Embedding an electromagnetic (EM) sensing at the tip of a fetoscope is appealing as it would allow to record the position and orientation of the tip of the fetoscope in real time. This tracking information may be useful for advanced guidance schemes that may help the surgeon during the intervention. However, adding such an EM-sensor should be done with great care as it may lead to additional risks for the patients (mother and fetus), the surgeon or the fetoscope itself. This work proposes the use of a failure mode and effects analysis (FMEA). By means of such an FMEA one can systematically identify the risks and hazards of EM-integration via selective risk assessment. Through this FMEA it is possible to acquire a deeper understanding of the procedure. Together with new guidance schemes that rely on such EM technology, one could ultimately improve patient safety, occupational health safety and ergonomics for the surgeon.
Received: 01 March 2020, Accepted: 10 June 2020, Published: 31 December 2020
Twin-to-twin transfusion syndrome (TTTS) is caused by an unbalanced placental flow between identical twins that share their placenta (Lewi, Deprest, and Hecher 2013; Lewi et al. 2012; “Twin-to-Twin Transfusion Syndrome (TTTS)*” 2011). Without intervention, the perinatal mortality rate exceeds 90% due to premature delivery or intra-uterine death, and there may be severe morbidity in survivors (Spruijt et al. 2020; Ahmad et al. 2020; Robyr et al. 2005; M.-V. Senat et al. 2002). Fetoscopic laser ablation (FLA) has become the standard treatment, because of improved outcomes compared with earlier approaches (Marie-Victoire Senat et al. 2004). The embedding of an electromagnetic (EM) sensor in the fetoscope could permit recording the position and orientation of the tip of the fetoscope in real time with a tabletop magnetic field generator placed below the patient. Such information would be beneficial as it would open up possibilities to guide the surgeon intra-operatively and e.g. inform where to laser or how far the placenta is from the fetoscope tip. An advantage of embedding an EM-sensor at the tip of the instrument is that the sensor will stay well inside the range of the magnetic field that is created by the tabletop field generator. However, altering an existing fetoscope and adding EM sensing could lead to additional risks for the patients (mother and fetus), surgeon or the fetoscope. To anticipate and avoid such risks, a selective risk assessment needs to be done. Through an FMEA one could reduce the risks and by introducing further guidance schemes improve patient safety, occupational health safety and ergonomics for the surgeon. A failure mode and effects analysis (FMEA) is a risk assessment tool to identify and analyze risks in healthcare systems. FMEA is a widely accepted method employed both in industry and in the healthcare system(Liu 2019; McElroy et al. 2016). FMEA identifies and analyzes potential failure modes. Typically, a multidisciplinary expert team is involved. The experts should have knowledge and experience with the condition (TTTS), but there should also be experts with technical knowledge on the developed instrumentation. From the assessment by and inputs of the experts, the risks are identified and subsequently ranked. To this end, a risk priority number (RPN) is calculated. The RPN is calculated by multiplying severity (S), occurrence (O) and detectability (D) scores that were assigned by the experts, who indicate how serious the consequences of a failure could be (S), how often such failures could occur (O) and finally how easy it would be to detect and act upon failures (D).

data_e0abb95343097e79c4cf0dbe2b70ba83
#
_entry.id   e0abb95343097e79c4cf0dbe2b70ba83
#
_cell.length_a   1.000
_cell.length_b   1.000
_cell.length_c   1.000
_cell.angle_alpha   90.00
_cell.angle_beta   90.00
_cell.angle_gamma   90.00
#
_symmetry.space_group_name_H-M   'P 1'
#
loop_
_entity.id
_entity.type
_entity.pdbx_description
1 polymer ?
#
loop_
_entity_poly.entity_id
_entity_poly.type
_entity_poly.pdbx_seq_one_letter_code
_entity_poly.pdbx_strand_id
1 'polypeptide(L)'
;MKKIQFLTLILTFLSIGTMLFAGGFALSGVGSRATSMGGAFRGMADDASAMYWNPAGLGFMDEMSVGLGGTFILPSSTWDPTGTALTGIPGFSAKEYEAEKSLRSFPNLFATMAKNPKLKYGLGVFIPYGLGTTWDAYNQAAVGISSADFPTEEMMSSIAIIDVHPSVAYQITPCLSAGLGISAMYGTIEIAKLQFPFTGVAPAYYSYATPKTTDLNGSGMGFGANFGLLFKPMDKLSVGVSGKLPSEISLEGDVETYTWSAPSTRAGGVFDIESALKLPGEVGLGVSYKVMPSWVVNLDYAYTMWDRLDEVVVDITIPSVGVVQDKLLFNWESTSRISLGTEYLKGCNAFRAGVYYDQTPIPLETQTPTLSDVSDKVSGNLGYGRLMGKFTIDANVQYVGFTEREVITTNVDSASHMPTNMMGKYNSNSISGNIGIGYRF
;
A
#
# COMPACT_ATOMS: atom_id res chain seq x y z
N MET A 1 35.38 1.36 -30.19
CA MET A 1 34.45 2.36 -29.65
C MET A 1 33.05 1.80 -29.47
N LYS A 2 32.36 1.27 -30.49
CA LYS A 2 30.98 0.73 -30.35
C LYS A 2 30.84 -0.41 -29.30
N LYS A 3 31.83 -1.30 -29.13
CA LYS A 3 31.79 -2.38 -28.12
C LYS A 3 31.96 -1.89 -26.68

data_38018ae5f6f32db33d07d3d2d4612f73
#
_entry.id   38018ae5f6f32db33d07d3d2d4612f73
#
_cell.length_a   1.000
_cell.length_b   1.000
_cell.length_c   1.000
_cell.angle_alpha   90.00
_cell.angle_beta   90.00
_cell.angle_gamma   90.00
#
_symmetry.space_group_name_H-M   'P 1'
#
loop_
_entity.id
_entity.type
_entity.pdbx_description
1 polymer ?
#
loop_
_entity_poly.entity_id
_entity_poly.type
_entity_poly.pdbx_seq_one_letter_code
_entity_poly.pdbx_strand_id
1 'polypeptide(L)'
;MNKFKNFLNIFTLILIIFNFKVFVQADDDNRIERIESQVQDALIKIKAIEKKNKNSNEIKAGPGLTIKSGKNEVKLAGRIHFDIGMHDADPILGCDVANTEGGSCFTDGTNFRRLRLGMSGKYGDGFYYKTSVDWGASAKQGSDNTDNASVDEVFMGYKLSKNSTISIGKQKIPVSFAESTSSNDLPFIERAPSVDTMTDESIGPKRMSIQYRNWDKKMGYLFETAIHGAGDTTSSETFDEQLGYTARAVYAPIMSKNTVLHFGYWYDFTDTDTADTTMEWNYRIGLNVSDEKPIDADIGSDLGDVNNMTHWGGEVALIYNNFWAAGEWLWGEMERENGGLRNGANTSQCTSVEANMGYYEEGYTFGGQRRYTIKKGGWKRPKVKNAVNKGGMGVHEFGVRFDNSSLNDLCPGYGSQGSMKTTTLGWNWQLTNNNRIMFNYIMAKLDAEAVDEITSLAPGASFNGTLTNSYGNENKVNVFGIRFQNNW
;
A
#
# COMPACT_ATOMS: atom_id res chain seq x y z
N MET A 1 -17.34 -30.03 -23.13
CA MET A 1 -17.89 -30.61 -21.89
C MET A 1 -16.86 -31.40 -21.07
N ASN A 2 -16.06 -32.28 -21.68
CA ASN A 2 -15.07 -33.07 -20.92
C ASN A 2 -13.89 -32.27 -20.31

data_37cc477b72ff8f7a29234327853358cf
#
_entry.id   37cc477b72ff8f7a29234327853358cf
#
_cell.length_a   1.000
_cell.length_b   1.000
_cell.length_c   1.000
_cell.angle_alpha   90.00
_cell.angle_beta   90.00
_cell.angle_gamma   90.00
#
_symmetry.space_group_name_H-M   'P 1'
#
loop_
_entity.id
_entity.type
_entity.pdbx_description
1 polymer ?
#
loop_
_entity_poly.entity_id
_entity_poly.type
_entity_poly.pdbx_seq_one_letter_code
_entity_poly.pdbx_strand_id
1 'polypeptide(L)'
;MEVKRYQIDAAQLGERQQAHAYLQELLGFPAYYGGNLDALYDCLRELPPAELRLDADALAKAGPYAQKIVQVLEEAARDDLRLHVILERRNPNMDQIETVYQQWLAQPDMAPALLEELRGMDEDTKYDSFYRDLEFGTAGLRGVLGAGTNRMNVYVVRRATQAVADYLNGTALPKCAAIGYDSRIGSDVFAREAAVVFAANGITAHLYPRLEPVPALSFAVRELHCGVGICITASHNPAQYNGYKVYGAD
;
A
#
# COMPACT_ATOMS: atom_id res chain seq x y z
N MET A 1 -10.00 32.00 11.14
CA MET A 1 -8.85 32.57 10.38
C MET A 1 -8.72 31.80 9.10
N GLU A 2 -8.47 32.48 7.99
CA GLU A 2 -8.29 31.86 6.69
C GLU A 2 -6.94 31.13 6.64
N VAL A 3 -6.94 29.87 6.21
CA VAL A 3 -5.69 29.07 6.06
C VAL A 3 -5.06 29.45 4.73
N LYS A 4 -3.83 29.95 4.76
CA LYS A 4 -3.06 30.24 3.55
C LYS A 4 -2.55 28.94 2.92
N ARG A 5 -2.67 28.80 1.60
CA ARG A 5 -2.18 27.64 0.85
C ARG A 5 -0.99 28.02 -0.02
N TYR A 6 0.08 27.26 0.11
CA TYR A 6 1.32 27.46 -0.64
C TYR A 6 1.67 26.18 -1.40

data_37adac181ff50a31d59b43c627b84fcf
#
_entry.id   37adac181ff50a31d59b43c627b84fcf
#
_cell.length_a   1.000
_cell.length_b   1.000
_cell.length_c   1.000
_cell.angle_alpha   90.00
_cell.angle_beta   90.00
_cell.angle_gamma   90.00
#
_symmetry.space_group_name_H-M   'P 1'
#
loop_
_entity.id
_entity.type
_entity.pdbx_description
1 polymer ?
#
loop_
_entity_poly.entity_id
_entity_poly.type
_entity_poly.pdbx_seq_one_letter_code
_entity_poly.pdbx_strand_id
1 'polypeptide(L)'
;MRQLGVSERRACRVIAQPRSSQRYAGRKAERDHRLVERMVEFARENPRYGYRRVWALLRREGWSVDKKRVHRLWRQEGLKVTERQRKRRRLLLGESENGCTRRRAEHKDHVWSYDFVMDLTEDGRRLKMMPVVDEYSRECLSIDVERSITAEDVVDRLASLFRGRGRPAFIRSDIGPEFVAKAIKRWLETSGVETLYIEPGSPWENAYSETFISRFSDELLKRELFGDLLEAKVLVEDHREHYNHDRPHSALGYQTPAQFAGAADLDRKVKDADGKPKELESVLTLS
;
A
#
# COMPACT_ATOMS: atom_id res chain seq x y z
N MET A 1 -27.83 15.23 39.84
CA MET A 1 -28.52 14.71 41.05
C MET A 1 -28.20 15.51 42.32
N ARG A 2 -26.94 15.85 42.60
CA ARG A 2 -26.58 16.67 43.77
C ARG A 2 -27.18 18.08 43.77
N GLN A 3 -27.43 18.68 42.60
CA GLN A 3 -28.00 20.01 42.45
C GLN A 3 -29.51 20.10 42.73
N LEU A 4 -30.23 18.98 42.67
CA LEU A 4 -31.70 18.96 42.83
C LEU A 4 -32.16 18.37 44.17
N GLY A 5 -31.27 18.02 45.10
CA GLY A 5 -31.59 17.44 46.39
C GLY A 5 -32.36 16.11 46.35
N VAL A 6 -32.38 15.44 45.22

To collect information for FMEA, data was collected in two rounds through a so-called a modified Delphi technique. Five senior engineers were interviewed twice. In round one, potential failure modes were identified via one-to-one interviews. Before the interview the project objectives were communicated to the engineers and the responsibility of the involved clinical staff was explained. In the second round the experts were interviewed with the aim of calculating the different RPN numbers from the different experts.